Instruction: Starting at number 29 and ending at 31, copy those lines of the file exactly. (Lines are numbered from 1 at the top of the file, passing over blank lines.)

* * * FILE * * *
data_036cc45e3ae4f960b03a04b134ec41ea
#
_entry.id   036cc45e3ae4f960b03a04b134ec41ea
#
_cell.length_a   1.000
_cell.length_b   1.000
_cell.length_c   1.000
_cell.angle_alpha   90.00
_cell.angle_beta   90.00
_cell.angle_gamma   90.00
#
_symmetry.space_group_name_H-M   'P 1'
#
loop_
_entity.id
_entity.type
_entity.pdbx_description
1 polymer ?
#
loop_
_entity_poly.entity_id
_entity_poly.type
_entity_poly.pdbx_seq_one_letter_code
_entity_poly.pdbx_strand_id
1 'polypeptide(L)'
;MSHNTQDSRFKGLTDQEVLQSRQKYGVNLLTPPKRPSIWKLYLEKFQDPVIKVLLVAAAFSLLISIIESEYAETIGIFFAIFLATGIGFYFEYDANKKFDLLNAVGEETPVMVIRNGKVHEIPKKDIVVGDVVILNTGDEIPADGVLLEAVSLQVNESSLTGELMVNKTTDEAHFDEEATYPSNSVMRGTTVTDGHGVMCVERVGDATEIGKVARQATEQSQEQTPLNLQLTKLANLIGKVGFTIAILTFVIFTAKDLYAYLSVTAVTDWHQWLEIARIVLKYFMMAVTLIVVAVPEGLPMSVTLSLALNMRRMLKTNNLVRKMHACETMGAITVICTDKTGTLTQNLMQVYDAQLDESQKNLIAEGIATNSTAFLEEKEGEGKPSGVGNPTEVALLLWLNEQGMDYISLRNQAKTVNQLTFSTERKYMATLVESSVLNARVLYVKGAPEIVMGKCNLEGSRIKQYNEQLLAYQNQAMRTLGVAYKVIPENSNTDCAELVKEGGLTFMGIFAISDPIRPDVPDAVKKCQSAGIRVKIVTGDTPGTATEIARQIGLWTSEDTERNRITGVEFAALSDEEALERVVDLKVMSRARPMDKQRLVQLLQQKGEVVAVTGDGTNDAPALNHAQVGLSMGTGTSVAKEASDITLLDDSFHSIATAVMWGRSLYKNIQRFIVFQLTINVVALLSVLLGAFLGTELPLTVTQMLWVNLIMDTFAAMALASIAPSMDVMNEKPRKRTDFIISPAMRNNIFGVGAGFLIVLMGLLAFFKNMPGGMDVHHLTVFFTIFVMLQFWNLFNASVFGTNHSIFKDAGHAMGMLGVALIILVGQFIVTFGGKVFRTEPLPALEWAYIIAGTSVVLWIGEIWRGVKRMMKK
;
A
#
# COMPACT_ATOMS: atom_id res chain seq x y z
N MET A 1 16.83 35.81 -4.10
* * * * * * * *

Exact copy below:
#
# COMPACT_ATOMS: atom_id res chain seq x y z
N MET A 1 16.83 35.81 -4.10